(COLUMBUS, OH) – October 22, 2018: The Public Interest Legal Foundation (PILF) recently briefed the U.S. 6th Circuit Court of Appeals as amicus curiae against last-minute requests to provide ballot access to hundreds of thousands of cancelled voter registrants whose “current residencies remain in doubt.”
“The plaintiffs are bent on forcing Ohio to import hundreds of thousands of former registrants now apparently living elsewhere into the provisional balloting process this November,” PILF President and General Counsel J. Christian Adams said. “These demands are ill-timed and would encourage a chaotic 2018 Election for Ohioans actually residing in the state.”
Having lost trial court motions for last-minute relief two weeks ago, the plaintiffs are now asking the 6th Circuit to guarantee provisional ballot access to roughly 1 million former Ohio registrants whose residential addresses are held in doubt and may be located outside of the state.
The Foundation offers three primary arguments for the appellate court to consider.
The trial court found plaintiffs’ actions foreclosed their standing to bring the action
The National Voter Registration Act of 1993 (“NVRA”) requires any private party wishing to bring an action against a jurisdiction for an alleged failure to first provide “mandatory” notice of grievance(s) in order to give election officials an opportunity to cure the violation before facing litigation. The trial court determined that plaintiff Larry Harmon never provided such notice. The organizational plaintiffs provided only “vague” descriptions of Ohio’s alleged violations of the NVRA, which placed undue challenges on state officials to cure any potential shortcoming. The plaintiffs’ failure to provide the required notice means the court does not have jurisdiction to give the plaintiffs the relief they are seeking.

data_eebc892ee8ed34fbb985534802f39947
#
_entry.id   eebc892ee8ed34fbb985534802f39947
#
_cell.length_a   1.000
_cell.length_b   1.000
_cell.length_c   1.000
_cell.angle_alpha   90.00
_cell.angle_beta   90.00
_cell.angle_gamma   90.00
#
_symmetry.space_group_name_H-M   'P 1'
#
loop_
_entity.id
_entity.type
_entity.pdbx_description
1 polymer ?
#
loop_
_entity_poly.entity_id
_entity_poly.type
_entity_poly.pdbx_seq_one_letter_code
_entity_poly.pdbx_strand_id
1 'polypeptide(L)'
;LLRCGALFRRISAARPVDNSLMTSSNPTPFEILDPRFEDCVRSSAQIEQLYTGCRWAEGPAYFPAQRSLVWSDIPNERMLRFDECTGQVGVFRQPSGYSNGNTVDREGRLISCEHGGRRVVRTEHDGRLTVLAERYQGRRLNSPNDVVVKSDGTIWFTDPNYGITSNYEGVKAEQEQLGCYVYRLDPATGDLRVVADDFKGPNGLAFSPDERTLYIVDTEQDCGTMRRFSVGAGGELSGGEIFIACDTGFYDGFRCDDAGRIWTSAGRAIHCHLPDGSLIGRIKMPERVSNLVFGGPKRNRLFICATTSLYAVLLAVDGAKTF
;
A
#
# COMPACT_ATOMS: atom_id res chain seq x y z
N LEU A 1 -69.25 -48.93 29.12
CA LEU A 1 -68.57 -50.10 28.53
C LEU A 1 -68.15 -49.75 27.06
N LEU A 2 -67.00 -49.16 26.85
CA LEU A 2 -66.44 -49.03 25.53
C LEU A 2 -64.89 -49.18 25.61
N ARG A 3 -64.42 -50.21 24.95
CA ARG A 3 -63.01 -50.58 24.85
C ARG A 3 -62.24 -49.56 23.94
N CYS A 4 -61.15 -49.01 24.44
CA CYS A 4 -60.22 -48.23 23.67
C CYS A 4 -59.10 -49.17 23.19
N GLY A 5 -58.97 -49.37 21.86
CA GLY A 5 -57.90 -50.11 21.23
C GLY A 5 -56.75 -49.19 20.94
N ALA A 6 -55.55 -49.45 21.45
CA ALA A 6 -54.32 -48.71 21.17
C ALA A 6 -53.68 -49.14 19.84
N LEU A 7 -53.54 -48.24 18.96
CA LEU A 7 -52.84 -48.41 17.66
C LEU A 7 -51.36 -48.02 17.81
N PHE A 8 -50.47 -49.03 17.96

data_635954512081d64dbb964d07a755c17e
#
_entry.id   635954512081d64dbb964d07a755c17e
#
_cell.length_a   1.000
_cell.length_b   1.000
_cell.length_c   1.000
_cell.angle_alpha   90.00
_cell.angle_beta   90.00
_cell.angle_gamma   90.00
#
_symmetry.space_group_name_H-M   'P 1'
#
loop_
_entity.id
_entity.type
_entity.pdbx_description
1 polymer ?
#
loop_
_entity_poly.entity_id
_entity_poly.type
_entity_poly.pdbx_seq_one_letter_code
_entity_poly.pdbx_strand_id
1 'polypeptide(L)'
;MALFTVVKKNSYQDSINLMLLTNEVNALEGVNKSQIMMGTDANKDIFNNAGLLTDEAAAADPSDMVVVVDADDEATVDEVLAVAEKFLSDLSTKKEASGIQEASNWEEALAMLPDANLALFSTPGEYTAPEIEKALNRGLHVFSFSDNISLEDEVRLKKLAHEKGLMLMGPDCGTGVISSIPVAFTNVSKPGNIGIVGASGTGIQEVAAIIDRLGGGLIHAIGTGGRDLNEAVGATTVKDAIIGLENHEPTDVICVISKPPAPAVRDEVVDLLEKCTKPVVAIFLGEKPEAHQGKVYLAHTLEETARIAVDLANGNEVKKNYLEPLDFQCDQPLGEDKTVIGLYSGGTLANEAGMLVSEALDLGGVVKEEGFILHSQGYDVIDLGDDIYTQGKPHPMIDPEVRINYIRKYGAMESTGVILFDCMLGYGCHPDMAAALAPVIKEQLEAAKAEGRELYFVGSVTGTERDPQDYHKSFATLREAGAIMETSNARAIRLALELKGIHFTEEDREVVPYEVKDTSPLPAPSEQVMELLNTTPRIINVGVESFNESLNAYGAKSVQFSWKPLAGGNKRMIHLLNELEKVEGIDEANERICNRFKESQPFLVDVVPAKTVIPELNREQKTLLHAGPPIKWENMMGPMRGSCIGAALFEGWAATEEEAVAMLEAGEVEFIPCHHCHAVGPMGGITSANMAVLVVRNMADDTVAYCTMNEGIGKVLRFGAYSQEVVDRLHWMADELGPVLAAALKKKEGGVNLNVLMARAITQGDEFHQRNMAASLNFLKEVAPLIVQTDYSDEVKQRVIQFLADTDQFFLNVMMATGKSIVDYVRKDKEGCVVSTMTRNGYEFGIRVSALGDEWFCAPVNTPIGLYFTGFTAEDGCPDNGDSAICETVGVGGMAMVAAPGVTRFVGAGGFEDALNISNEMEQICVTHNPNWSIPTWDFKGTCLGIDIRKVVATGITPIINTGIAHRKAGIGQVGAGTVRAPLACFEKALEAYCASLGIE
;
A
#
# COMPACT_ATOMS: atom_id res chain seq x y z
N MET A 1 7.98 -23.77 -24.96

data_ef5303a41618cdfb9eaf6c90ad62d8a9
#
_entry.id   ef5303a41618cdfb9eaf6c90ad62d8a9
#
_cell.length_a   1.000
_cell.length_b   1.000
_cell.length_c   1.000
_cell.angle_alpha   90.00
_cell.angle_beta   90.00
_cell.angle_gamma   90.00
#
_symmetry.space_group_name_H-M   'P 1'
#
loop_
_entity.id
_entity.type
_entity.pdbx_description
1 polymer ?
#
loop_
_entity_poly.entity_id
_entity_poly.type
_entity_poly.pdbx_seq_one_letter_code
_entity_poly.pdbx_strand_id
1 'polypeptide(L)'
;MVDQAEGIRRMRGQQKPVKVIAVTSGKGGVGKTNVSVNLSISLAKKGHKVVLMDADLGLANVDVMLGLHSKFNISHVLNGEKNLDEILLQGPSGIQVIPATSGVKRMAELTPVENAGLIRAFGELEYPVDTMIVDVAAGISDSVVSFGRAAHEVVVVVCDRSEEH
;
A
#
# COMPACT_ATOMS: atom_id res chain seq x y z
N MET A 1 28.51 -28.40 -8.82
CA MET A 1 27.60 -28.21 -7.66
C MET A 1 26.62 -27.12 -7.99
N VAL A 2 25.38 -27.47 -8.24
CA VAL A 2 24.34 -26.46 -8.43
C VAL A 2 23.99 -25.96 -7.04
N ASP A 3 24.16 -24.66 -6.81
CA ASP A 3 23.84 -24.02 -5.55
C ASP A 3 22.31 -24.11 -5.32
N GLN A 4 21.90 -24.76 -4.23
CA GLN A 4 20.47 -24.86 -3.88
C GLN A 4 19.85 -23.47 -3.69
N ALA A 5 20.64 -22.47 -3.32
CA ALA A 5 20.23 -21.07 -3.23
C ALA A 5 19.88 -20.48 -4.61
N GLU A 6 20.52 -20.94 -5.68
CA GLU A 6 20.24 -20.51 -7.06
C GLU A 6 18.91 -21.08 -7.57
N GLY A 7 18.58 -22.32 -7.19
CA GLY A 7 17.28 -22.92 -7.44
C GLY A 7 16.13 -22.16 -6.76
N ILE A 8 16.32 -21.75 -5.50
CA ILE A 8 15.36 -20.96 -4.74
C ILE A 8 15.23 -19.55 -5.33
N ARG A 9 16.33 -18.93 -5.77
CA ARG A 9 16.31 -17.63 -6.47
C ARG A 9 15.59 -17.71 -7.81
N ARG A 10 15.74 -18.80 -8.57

Plaintiffs’ demands are untimely and a threat to the integrity of the 2018 Midterms
On September 14, 2018, the plaintiffs for the first time asked the court to reinstate cancelled registrants previously in receipt of an allegedly “deficient” voter confirmation notice in time for the 2018 General Election. The Foundation argues this 11th-hour request—whether intentionally or negligently timed—is prohibited by legal doctrines which protect states from burdensome judicial intervention(s) against the regular administration of elections. Such a request would alter the administration of elections with early voting already underway.
The Supreme Court has repeatedly shown caution in exercising judicial intervention
The U.S. Supreme Court has repeatedly declined interventions under the Purcell principle for fear of harming the integrity of an “imminent” election to be administered. In Ohio, ballots are already being cast. The Foundation’s brief urges the 6th Circuit to exercise proper restraint and decline to upend the orderly administration of an ongoing election.
Public Interest Legal Foundation (PILF) is a 501(c)(3) public interest law firm dedicated to election integrity. The Foundation exists to assist states and others to aid the cause of election integrity and fight against lawlessness in American elections. Drawing on numerous experts in the field, the Foundation seeks to protect the right to vote and preserve the Constitutional framework of American elections.